Posted by Sadie from ? (184.108.40.206) on Tuesday, July 15, 2003 at 2:19PM :
Ronak Khan, left, holds her son Ahmed Mahmood just days after he received treatment for spina bifida at the Vanderbilt Children’s Hospital. At press time, he was recovering in stable condition and was expected to be released this week. (Photo by Dana Johnson)
Iraqi baby travels to Vanderbilt to undergo life-altering surgery
by Carole H. Bartoo
July 11, 2003
While the rest of the nation was celebrating Independence Day, a 4-month-old Iraqi-born boy underwent surgery at Vanderbilt Children’s Hospital for a debilitating birth defect called spina bifida.
As of press time, Ahmed Mahmood was recovering in stable condition at Vanderbilt Children’s Hospital and will likely be released this week.
The baby, who was born just days before the launch of Operation Iraqi Freedom in March, was flown from Iraq to Nashville July 3 for the surgery, which closed the baby’s open lower spine and removed a large sac of spinal fluid called a meningocele.
The war in Iraq made it virtually impossible for Mahmood to receive proper medical care. Mahmood’s mother, Ronak Khan, had taken care to protect the large sac that protruded from the boy’s spine, a difficult task in a country that had been drained of medical equipment from years of sanctions, but the sac had begun to leak in recent weeks.
The baby’s uncle, and Nashville resident, Abdul Koshnaw approached Vanderbilt Neonatologist Dr. Brian Carter, asking if there was something that could be done for his nephew in Iraq. Carter, realizing that Vanderbilt donates surgery to children in life-or-death situations, wasted no time in making arrangements. The surgery was done at Vanderbilt Children’s Hospital for free.
The baby traveled from Erbil, through Amman, Jordan to Chicago and eventually here to Nashville.
“There was no way this surgery would have happened in Iraq,” said Khoshnaw. “With the war, the hospitals were not operating.”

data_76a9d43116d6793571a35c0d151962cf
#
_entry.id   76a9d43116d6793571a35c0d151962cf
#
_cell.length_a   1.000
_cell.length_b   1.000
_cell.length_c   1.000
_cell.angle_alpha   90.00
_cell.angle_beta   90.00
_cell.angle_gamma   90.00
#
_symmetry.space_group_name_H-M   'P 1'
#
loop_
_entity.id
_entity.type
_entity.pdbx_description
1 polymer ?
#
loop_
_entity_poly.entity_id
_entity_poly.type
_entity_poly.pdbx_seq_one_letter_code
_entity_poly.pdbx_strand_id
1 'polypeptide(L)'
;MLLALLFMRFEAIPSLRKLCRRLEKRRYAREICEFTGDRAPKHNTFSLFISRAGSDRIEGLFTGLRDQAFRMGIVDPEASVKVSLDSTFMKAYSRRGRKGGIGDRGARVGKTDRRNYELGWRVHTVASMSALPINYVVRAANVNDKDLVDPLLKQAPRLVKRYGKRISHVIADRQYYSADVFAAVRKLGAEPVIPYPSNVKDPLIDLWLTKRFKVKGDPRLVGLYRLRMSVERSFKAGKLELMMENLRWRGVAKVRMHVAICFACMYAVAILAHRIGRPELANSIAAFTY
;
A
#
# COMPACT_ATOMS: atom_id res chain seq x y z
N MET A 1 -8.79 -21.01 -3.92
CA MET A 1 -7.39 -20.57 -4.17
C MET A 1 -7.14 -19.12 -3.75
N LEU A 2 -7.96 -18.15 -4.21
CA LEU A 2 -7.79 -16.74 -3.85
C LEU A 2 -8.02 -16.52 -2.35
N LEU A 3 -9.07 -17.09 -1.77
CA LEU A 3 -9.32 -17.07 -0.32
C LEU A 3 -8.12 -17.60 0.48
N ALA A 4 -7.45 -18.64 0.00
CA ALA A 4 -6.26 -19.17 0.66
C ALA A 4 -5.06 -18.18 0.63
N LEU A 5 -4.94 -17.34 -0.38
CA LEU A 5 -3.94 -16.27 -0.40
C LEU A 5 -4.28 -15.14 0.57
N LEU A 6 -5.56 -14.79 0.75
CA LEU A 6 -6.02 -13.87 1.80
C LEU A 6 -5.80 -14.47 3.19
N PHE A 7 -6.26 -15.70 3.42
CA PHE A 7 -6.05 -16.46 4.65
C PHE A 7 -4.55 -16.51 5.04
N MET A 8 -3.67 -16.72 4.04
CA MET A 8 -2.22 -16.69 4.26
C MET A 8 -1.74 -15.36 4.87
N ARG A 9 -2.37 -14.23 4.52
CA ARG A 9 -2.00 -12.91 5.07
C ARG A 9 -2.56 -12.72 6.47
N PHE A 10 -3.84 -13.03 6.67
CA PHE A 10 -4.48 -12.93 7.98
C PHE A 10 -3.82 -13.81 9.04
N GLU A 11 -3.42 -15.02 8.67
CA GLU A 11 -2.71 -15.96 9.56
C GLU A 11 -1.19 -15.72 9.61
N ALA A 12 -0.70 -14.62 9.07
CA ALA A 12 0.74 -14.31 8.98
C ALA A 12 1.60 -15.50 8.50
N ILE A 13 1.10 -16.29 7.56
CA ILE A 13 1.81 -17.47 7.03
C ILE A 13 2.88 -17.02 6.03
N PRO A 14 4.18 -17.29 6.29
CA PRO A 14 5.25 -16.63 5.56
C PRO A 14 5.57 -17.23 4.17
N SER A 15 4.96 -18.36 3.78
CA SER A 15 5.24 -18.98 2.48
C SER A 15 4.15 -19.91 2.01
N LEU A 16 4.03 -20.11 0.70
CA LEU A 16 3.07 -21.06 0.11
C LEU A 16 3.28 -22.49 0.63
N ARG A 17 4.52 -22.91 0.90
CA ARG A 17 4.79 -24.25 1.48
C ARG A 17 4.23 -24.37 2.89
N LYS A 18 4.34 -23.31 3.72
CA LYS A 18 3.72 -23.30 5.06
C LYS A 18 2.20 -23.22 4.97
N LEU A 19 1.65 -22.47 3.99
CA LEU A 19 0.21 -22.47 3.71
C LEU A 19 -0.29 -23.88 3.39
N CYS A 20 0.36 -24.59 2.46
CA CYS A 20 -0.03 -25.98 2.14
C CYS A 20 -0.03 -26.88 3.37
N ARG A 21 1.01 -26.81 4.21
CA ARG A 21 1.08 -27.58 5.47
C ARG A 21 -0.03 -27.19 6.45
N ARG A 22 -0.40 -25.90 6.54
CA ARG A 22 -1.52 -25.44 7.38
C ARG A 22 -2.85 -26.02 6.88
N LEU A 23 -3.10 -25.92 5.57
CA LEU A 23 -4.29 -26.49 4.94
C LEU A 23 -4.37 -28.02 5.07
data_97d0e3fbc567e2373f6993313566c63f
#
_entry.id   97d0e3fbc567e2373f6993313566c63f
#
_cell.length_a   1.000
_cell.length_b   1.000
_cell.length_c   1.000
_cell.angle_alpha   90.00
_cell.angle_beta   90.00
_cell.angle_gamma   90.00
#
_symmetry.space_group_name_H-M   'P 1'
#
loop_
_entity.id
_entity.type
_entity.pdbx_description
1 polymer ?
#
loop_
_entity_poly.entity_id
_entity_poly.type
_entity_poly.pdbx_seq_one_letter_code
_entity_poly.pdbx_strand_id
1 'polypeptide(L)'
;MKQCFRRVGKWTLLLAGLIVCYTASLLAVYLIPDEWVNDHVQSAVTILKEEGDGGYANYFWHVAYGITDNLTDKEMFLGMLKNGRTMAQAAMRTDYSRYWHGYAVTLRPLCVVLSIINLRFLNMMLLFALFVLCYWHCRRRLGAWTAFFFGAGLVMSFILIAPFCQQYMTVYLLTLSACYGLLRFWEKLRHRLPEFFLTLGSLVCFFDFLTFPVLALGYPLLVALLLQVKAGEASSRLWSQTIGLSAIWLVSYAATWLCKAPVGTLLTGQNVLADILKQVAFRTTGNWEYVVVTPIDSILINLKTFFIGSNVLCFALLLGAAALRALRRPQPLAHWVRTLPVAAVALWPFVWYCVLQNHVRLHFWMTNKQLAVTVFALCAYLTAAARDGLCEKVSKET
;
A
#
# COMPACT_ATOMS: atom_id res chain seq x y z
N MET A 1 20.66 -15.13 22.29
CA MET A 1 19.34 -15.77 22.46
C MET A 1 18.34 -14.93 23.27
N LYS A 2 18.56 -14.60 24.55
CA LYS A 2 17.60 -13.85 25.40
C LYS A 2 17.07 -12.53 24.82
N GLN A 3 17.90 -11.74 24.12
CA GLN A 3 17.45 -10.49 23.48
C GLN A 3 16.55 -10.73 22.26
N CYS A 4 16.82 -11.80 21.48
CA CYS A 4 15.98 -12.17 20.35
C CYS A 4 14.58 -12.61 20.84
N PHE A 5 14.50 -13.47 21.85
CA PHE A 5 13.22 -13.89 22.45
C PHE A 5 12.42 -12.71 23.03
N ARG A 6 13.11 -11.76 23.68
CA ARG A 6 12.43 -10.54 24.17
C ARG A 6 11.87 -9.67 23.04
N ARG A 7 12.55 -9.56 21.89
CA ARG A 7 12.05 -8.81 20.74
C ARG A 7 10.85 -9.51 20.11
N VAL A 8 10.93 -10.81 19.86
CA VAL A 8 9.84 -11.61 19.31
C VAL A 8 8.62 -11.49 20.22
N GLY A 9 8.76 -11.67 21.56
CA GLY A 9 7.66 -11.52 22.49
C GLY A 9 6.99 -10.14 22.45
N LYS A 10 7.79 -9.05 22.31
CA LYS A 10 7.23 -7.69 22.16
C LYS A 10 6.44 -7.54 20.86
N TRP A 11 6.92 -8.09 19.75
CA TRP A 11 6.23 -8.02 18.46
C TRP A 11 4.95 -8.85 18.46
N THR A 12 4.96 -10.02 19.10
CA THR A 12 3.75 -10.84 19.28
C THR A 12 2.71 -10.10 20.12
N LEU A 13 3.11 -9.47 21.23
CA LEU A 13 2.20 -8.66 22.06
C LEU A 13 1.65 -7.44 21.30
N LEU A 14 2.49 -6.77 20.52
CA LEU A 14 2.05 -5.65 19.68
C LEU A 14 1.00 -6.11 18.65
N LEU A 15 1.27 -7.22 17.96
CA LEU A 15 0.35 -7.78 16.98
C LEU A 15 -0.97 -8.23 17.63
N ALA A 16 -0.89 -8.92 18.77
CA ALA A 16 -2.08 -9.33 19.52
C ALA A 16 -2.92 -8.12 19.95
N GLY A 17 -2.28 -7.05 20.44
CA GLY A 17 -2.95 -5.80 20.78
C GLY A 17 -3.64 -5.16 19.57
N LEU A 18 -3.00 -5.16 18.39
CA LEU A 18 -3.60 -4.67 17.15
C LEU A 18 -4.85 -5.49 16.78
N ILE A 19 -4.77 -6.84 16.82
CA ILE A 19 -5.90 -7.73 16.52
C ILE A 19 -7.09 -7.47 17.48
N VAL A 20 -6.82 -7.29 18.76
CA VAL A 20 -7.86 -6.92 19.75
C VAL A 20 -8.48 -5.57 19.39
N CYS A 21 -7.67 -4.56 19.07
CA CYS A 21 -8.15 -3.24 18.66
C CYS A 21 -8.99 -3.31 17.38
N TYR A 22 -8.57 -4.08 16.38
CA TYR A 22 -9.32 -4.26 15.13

Neurosurgeon Dr. Paul Boone examined Mahmood soon after he and his mother arrived at the Pediatric Emergency Department at Vanderbilt Children’s Hospital at nearly 1 a.m. July 4. Crews from local Nashville TV stations documented their arrival.
Boone said repairing the defect could save the boy’s life. If bacteria got into the fluid and multiplied, the baby could suffer a terrible infection causing further nerve or brain damage, and quite likely, death, according to Boone.
At 10 a.m. July 4, Boone teamed up with chief neurosurgery resident Dr. Oran Aaronson to carefully open and drain the cyst on the back of baby Ahmed’s spine. The stretched and misshapen tissue was carefully cut away from delicate nerve roots and the roots were tucked back into the space where they belong. A procedure like this is fairly routine, except that the babies who get it in this country are 12 hours old, not 4 months old, said Boone.
Mahmood weathered the two-hour surgery very well. The procedure will not fix the nerve damage he has already suffered, but it will keep him safe from infection, and allow him to look and feel more normal.
As with any case of spina bifida, it is likely Mahmood will have muscle weakness below the hips, and may have bowel, bladder and sexual dysfunction later in life, but the degree of damage won’t be known for some time.
Doctors put a shunt in Mahmood’s brain Tuesday, July 8 to remove excess fluid.
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